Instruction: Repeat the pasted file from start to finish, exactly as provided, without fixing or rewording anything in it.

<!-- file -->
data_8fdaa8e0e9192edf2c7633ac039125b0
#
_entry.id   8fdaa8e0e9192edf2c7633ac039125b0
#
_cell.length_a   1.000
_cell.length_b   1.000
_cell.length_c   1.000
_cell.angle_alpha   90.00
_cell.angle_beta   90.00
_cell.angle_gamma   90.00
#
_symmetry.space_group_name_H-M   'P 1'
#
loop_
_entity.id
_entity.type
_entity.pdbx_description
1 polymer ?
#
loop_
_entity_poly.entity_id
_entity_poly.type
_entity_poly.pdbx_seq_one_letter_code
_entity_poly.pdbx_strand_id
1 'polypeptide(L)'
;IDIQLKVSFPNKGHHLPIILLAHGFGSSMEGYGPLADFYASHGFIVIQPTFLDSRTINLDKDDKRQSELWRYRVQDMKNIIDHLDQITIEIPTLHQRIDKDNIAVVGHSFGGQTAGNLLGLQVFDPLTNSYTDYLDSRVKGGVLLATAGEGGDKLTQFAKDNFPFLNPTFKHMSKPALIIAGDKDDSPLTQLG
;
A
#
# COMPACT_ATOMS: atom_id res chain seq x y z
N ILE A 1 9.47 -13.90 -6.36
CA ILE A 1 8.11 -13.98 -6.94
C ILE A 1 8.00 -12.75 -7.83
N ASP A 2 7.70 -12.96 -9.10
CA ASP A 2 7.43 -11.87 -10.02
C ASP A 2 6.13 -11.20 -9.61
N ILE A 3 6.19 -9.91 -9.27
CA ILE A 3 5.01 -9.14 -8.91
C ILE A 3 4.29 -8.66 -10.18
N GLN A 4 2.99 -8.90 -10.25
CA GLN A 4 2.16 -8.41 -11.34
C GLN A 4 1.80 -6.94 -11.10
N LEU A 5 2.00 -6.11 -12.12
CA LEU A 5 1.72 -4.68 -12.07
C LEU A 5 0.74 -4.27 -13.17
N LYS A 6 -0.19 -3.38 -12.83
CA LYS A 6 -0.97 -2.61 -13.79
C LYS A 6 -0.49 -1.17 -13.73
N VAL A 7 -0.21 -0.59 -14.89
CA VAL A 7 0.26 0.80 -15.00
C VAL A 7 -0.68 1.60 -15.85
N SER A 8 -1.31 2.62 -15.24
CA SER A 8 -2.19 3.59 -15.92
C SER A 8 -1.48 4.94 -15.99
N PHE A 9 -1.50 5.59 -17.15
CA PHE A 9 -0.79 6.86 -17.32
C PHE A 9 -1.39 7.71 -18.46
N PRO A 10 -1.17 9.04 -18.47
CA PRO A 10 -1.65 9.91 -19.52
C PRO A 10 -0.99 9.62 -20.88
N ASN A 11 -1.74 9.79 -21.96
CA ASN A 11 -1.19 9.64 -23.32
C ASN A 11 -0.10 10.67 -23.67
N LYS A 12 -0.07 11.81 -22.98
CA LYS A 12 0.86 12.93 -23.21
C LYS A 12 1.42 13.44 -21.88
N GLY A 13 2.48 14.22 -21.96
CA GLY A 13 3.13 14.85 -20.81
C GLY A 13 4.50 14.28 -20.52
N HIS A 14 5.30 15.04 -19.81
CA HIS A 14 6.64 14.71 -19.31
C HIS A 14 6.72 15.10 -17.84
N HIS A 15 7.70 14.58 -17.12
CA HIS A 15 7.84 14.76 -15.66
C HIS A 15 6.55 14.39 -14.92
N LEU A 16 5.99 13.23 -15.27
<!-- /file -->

data_8fdaa8e0e9192edf2c7633ac039125b0
#
_entry.id   8fdaa8e0e9192edf2c7633ac039125b0
#
_cell.length_a   1.000
_cell.length_b   1.000
_cell.length_c   1.000
_cell.angle_alpha   90.00
_cell.angle_beta   90.00
_cell.angle_gamma   90.00
#
_symmetry.space_group_name_H-M   'P 1'
#
loop_
_entity.id
_entity.type
_entity.pdbx_description
1 polymer ?
#
loop_
_entity_poly.entity_id
_entity_poly.type
_entity_poly.pdbx_seq_one_letter_code
_entity_poly.pdbx_strand_id
1 'polypeptide(L)'
;IDIQLKVSFPNKGHHLPIILLAHGFGSSMEGYGPLADFYASHGFIVIQPTFLDSRTINLDKDDKRQSELWRYRVQDMKNIIDHLDQITIEIPTLHQRIDKDNIAVVGHSFGGQTAGNLLGLQVFDPLTNSYTDYLDSRVKGGVLLATAGEGGDKLTQFAKDNFPFLNPTFKHMSKPALIIAGDKDDSPLTQLG
;
A
#
# COMPACT_ATOMS: atom_id res chain seq x y z
N ILE A 1 9.47 -13.90 -6.36
CA ILE A 1 8.11 -13.98 -6.94
C ILE A 1 8.00 -12.75 -7.83
N ASP A 2 7.70 -12.96 -9.10
CA ASP A 2 7.43 -11.87 -10.02
C ASP A 2 6.13 -11.20 -9.61
N ILE A 3 6.19 -9.91 -9.27
CA ILE A 3 5.01 -9.14 -8.91
C ILE A 3 4.29 -8.66 -10.18
N GLN A 4 2.99 -8.90 -10.25
CA GLN A 4 2.16 -8.41 -11.34
C GLN A 4 1.80 -6.94 -11.10
N LEU A 5 2.00 -6.11 -12.12
CA LEU A 5 1.72 -4.68 -12.07
C LEU A 5 0.74 -4.27 -13.17
N LYS A 6 -0.19 -3.38 -12.83
CA LYS A 6 -0.97 -2.61 -13.79
C LYS A 6 -0.49 -1.17 -13.73
N VAL A 7 -0.21 -0.59 -14.89
CA VAL A 7 0.26 0.80 -15.00
C VAL A 7 -0.68 1.60 -15.85
N SER A 8 -1.31 2.62 -15.24
CA SER A 8 -2.19 3.59 -15.92
C SER A 8 -1.48 4.94 -15.99
N PHE A 9 -1.50 5.59 -17.15
CA PHE A 9 -0.79 6.86 -17.32
C PHE A 9 -1.39 7.71 -18.46
N PRO A 10 -1.17 9.04 -18.47
CA PRO A 10 -1.65 9.91 -19.52
C PRO A 10 -0.99 9.62 -20.88
N ASN A 11 -1.74 9.79 -21.96
CA ASN A 11 -1.19 9.64 -23.32
C ASN A 11 -0.10 10.67 -23.67
N LYS A 12 -0.07 11.81 -22.98
CA LYS A 12 0.86 12.93 -23.21
C LYS A 12 1.42 13.44 -21.88
N GLY A 13 2.48 14.22 -21.96
CA GLY A 13 3.13 14.85 -20.81
C GLY A 13 4.50 14.28 -20.52
N HIS A 14 5.30 15.04 -19.81
CA HIS A 14 6.64 14.71 -19.31
C HIS A 14 6.72 15.10 -17.84
N HIS A 15 7.70 14.58 -17.12
CA HIS A 15 7.84 14.76 -15.66
C HIS A 15 6.55 14.39 -14.92
N LEU A 16 5.99 13.23 -15.27